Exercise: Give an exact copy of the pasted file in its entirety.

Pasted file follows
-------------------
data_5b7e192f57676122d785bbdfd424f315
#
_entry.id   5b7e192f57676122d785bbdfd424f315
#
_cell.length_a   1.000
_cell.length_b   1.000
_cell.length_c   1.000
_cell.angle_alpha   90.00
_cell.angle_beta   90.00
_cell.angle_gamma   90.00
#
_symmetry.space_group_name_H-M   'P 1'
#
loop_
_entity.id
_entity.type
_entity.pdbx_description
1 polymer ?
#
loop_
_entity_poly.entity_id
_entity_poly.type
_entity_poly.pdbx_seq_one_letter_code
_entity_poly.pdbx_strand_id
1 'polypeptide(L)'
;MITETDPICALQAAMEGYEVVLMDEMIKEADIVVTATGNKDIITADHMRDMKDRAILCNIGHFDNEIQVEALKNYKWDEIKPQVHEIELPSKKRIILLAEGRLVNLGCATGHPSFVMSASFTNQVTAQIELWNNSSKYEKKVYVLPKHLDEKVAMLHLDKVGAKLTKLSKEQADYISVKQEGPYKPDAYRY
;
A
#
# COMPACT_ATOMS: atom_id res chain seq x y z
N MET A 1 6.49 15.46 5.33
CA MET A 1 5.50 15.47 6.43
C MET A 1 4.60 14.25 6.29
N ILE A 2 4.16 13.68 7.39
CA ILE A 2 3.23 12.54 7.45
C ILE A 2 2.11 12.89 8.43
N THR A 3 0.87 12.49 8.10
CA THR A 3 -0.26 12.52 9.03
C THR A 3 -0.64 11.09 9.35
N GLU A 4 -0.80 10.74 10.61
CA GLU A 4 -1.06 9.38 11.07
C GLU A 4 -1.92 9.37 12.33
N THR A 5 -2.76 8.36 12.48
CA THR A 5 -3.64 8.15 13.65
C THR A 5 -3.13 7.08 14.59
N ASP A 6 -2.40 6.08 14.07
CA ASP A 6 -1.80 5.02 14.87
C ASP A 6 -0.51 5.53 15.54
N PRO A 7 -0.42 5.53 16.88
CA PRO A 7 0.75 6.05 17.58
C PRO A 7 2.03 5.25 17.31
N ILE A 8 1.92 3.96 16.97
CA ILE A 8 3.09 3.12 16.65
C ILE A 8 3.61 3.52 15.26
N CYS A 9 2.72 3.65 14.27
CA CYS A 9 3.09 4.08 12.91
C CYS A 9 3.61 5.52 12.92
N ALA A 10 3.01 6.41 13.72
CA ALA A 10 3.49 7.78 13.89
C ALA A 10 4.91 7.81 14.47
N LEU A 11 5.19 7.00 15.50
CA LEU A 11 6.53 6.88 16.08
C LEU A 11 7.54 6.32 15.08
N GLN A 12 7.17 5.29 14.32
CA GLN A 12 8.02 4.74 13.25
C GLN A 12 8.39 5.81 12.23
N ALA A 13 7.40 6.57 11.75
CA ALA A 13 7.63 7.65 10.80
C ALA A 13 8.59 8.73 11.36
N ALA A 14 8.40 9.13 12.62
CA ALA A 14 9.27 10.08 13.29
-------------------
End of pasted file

data_5b7e192f57676122d785bbdfd424f315
#
_entry.id   5b7e192f57676122d785bbdfd424f315
#
_cell.length_a   1.000
_cell.length_b   1.000
_cell.length_c   1.000
_cell.angle_alpha   90.00
_cell.angle_beta   90.00
_cell.angle_gamma   90.00
#
_symmetry.space_group_name_H-M   'P 1'
#
loop_
_entity.id
_entity.type
_entity.pdbx_description
1 polymer ?
#
loop_
_entity_poly.entity_id
_entity_poly.type
_entity_poly.pdbx_seq_one_letter_code
_entity_poly.pdbx_strand_id
1 'polypeptide(L)'
;MITETDPICALQAAMEGYEVVLMDEMIKEADIVVTATGNKDIITADHMRDMKDRAILCNIGHFDNEIQVEALKNYKWDEIKPQVHEIELPSKKRIILLAEGRLVNLGCATGHPSFVMSASFTNQVTAQIELWNNSSKYEKKVYVLPKHLDEKVAMLHLDKVGAKLTKLSKEQADYISVKQEGPYKPDAYRY
;
A
#
# COMPACT_ATOMS: atom_id res chain seq x y z
N MET A 1 6.49 15.46 5.33
CA MET A 1 5.50 15.47 6.43
C MET A 1 4.60 14.25 6.29
N ILE A 2 4.16 13.68 7.39
CA ILE A 2 3.23 12.54 7.45
C ILE A 2 2.11 12.89 8.43
N THR A 3 0.87 12.49 8.10
CA THR A 3 -0.26 12.52 9.03
C THR A 3 -0.64 11.09 9.35
N GLU A 4 -0.80 10.74 10.61
CA GLU A 4 -1.06 9.38 11.07
C GLU A 4 -1.92 9.37 12.33
N THR A 5 -2.76 8.36 12.48
CA THR A 5 -3.64 8.15 13.65
C THR A 5 -3.13 7.08 14.59
N ASP A 6 -2.40 6.08 14.07
CA ASP A 6 -1.80 5.02 14.87
C ASP A 6 -0.51 5.53 15.54
N PRO A 7 -0.42 5.53 16.88
CA PRO A 7 0.75 6.05 17.58
C PRO A 7 2.03 5.25 17.31
N ILE A 8 1.92 3.96 16.97
CA ILE A 8 3.09 3.12 16.65
C ILE A 8 3.61 3.52 15.26
N CYS A 9 2.72 3.65 14.27
CA CYS A 9 3.09 4.08 12.91
C CYS A 9 3.61 5.52 12.92
N ALA A 10 3.01 6.41 13.72
CA ALA A 10 3.49 7.78 13.89
C ALA A 10 4.91 7.81 14.47
N LEU A 11 5.19 7.00 15.50
CA LEU A 11 6.53 6.88 16.08
C LEU A 11 7.54 6.32 15.08
N GLN A 12 7.17 5.29 14.32
CA GLN A 12 8.02 4.74 13.25
C GLN A 12 8.39 5.81 12.23
N ALA A 13 7.40 6.57 11.75
CA ALA A 13 7.63 7.65 10.80
C ALA A 13 8.59 8.73 11.36
N ALA A 14 8.40 9.13 12.62
CA ALA A 14 9.27 10.08 13.29